We have made a US$6m commitment to four distributions in Malawi over four years and on Idjwi Island, DRC. The same level of accountability, achieved through distribution verification and post-distribution follow-up, applies to these as to previous distributions.
A provisional, large distribution in a province of the DRC will not proceed as the distribution agent was unable to agree to the process requested by AMF in the timeframe needed by our co-funding partner.
Of the $14.8m in-hand, we have now confirmed spending of $8m leaving $6.8m for further distributions.
This set of distributions extends AMF’s planning horizon, increases the number of districts within which AMF will take responsibility for mass distributions and allows us to continue monitoring net use and malaria data in the coming years.
We have made a US$5.6m commitment to four distributions over four years in Malawi totalling 1.4 million nets to protect 2.5 million people.
- Dowa District, November 2014, 400,000 LLINs
- Ntcheu District, October 2015, 350,000 LLINs
- Balaka District, October 2016, 235,000 LLINs
- Dedza District, October 2017, 430,000 LLINs
The addition of Dowa district brings to four the number of districts (of 28 in Malawi) where AMF is responsible for funding.
Our distribution partner Concern Universal has demonstrated the commitment and capability to carry out successful mass distributions achieving high rates of net coverage in our previous work in Malawi. We will continue to use the same distribution methodology.
The timing of these distributions reflects the expected life of nets in these districts following the initial 2012 (Ntcheu), 2013 (Balaka) and 2014 (Dedza) work. Returning to these areas allows efficient monitoring of net use and collection of malaria data. Our processes are continually revised to ensure the most effective results.
The precise number of nets will be calculated on completion of the household level pre-distribution surveys.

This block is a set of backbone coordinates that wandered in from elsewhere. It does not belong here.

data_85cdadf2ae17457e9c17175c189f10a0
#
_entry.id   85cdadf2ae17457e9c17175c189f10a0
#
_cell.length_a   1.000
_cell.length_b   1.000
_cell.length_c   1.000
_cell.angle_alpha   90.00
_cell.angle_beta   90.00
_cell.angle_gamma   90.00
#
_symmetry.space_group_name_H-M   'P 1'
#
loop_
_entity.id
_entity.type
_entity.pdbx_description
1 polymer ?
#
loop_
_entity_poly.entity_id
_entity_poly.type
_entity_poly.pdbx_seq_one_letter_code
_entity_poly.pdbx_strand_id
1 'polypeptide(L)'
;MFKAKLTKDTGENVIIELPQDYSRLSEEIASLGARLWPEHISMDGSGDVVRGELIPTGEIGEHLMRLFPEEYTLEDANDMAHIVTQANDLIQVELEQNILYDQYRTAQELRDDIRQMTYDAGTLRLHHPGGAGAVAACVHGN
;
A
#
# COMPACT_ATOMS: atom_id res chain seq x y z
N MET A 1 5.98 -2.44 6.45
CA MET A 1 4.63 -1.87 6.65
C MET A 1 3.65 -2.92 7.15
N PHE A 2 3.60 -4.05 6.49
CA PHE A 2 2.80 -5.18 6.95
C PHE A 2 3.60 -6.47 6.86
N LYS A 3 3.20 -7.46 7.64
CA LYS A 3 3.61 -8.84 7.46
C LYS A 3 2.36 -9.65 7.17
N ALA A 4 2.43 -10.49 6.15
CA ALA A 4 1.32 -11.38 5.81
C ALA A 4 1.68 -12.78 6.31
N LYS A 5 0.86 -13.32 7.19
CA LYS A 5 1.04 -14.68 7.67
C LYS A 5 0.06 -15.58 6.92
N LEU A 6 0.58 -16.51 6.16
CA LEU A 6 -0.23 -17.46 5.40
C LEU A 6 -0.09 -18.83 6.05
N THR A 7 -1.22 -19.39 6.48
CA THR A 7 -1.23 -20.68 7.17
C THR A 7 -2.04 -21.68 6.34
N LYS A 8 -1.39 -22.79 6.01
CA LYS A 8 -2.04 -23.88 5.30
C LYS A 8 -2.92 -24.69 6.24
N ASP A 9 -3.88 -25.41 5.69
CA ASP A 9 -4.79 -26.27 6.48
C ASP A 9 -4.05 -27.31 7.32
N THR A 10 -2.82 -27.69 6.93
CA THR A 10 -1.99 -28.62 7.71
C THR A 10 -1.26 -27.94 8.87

2. Democratic Republic of Congo (DRC)
120,000 nets will achieve universal coverage on the island of Idjwi in eastern DRC
AMF has approved a 120,000 net universal coverage distribution on Idjwi Island working with Amani Global Works (AGW). A 60,000 net distribution will take place during November 2014 in North Idjwi. We have been impressed with AGW's experience in North Idjwi and their commitment to accountability and transparency. Both parties will review the North Idjwi distribution once completed and intend to carry, out shortly thereafter, a similar universal coverage distribution in South Idjwi.
Provisional distribution not proceeding
We are not proceeding with provisional plans for a third and larger distribution in DRC. Within the timeframe needed by our co-funding partner, the distribution agent was unable to agree to the process requested by AMF. While we remain ready to adapt our practices to different environments, we are seeking to improve on standard net distributions. This is because we have found significantly higher levels of hang-up when these improvements have been implemented.
We fully understand that not all distribution partners will share our priorities or wish to make changes to their normal routine. After extensive discussions we did not reach agreement on the detailed aspects of verification of the distribution or monitoring and evaluation within the timeframe necessary to secure a firm commitment from our co-funding partner. During the negotiation, significant budget cuts were also placed on our co-funding partner.
This was intended to be our largest DRC distribution after the successful conclusion of negotiations for the distribution of 676,000 LLINs earlier this year with a different distribution partner, IMA World Health. These took one month and included swift agreement on distribution verification, monitoring and evaluation. AMF and IMA believe that the detailed follow-up checks which have become a feature of AMF work significantly improves net hang-up rates.
We recognise this can and should be adapted to take into account the country and regional requirements, so detailed discussions will sometimes be necessary to find an agreed outcome. However, we are reviewing this experience to learn from it and in particular assess how to reduce the risk of important differences arise late in the process. A Letter of Partnership Principles was agreed by the three parties at the start of discussions, which included a clear commitment to the inclusion of monitoring and evaluation activities. This did not prevent differences being raised on these issues late in the process.
We are also considering whether future distributions should focus on three to four distributions of one to two million nets each rather than a large distribution that would require all of AMF’s available funds. This would allow AMF more flexibility to exit discussions earlier if differences arise.